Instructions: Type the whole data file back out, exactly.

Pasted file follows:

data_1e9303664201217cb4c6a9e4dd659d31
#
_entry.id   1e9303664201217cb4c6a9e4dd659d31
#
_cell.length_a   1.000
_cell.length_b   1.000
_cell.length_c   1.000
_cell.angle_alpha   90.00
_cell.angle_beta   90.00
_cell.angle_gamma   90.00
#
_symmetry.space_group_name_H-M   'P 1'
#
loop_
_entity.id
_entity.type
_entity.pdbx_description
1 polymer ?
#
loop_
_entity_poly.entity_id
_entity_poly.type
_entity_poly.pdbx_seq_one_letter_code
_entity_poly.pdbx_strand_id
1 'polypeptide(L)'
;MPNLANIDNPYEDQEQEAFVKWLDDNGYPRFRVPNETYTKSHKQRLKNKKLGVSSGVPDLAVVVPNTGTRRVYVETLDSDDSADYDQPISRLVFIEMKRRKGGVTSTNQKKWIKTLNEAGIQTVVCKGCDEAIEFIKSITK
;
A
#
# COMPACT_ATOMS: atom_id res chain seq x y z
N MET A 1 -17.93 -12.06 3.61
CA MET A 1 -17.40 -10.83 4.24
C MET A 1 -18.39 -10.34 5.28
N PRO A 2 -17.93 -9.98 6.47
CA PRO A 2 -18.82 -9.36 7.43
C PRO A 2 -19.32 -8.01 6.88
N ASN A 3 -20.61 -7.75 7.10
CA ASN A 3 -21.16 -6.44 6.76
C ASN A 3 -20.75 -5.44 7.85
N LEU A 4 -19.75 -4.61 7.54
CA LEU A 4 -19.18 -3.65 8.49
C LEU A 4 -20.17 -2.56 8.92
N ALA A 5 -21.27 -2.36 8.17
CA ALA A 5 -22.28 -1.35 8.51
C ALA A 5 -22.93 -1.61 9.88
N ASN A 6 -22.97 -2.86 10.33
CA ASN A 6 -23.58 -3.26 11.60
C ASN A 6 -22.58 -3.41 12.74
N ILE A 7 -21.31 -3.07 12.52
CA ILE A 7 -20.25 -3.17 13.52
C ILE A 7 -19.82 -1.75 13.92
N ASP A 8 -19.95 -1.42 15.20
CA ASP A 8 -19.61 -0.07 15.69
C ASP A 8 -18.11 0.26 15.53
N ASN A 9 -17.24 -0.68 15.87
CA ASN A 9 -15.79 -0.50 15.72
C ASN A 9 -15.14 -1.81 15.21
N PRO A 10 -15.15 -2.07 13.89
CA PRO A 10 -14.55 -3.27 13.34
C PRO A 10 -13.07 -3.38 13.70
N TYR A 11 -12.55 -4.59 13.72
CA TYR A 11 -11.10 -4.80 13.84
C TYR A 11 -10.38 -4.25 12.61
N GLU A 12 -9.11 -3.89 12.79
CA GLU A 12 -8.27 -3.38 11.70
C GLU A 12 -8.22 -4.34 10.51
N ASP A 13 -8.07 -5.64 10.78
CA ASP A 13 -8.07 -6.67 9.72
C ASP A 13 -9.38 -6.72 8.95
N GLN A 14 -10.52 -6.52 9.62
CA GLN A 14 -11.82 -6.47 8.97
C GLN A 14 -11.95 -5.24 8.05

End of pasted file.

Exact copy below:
data_1e9303664201217cb4c6a9e4dd659d31
#
_entry.id   1e9303664201217cb4c6a9e4dd659d31
#
_cell.length_a   1.000
_cell.length_b   1.000
_cell.length_c   1.000
_cell.angle_alpha   90.00
_cell.angle_beta   90.00
_cell.angle_gamma   90.00
#
_symmetry.space_group_name_H-M   'P 1'
#
loop_
_entity.id
_entity.type
_entity.pdbx_description
1 polymer ?
#
loop_
_entity_poly.entity_id
_entity_poly.type
_entity_poly.pdbx_seq_one_letter_code
_entity_poly.pdbx_strand_id
1 'polypeptide(L)'
;MPNLANIDNPYEDQEQEAFVKWLDDNGYPRFRVPNETYTKSHKQRLKNKKLGVSSGVPDLAVVVPNTGTRRVYVETLDSDDSADYDQPISRLVFIEMKRRKGGVTSTNQKKWIKTLNEAGIQTVVCKGCDEAIEFIKSITK
;
A
#
# COMPACT_ATOMS: atom_id res chain seq x y z
N MET A 1 -17.93 -12.06 3.61
CA MET A 1 -17.40 -10.83 4.24
C MET A 1 -18.39 -10.34 5.28
N PRO A 2 -17.93 -9.98 6.47
CA PRO A 2 -18.82 -9.36 7.43
C PRO A 2 -19.32 -8.01 6.88
N ASN A 3 -20.61 -7.75 7.10
CA ASN A 3 -21.16 -6.44 6.76
C ASN A 3 -20.75 -5.44 7.85
N LEU A 4 -19.75 -4.61 7.54
CA LEU A 4 -19.18 -3.65 8.49
C LEU A 4 -20.17 -2.56 8.92
N ALA A 5 -21.27 -2.36 8.17
CA ALA A 5 -22.28 -1.35 8.51
C ALA A 5 -22.93 -1.61 9.88
N ASN A 6 -22.97 -2.86 10.33
CA ASN A 6 -23.58 -3.26 11.60
C ASN A 6 -22.58 -3.41 12.74
N ILE A 7 -21.31 -3.07 12.52
CA ILE A 7 -20.25 -3.17 13.52
C ILE A 7 -19.82 -1.75 13.92
N ASP A 8 -19.95 -1.42 15.20
CA ASP A 8 -19.61 -0.07 15.69
C ASP A 8 -18.11 0.26 15.53
N ASN A 9 -17.24 -0.68 15.87
CA ASN A 9 -15.79 -0.50 15.72
C ASN A 9 -15.14 -1.81 15.21
N PRO A 10 -15.15 -2.07 13.89
CA PRO A 10 -14.55 -3.27 13.34
C PRO A 10 -13.07 -3.38 13.70
N TYR A 11 -12.55 -4.59 13.72
CA TYR A 11 -11.10 -4.80 13.84
C TYR A 11 -10.38 -4.25 12.61
N GLU A 12 -9.11 -3.89 12.79
CA GLU A 12 -8.27 -3.38 11.70
C GLU A 12 -8.22 -4.34 10.51
N ASP A 13 -8.07 -5.64 10.78
CA ASP A 13 -8.07 -6.67 9.72
C ASP A 13 -9.38 -6.72 8.95
N GLN A 14 -10.52 -6.52 9.62
CA GLN A 14 -11.82 -6.47 8.97
C GLN A 14 -11.95 -5.24 8.05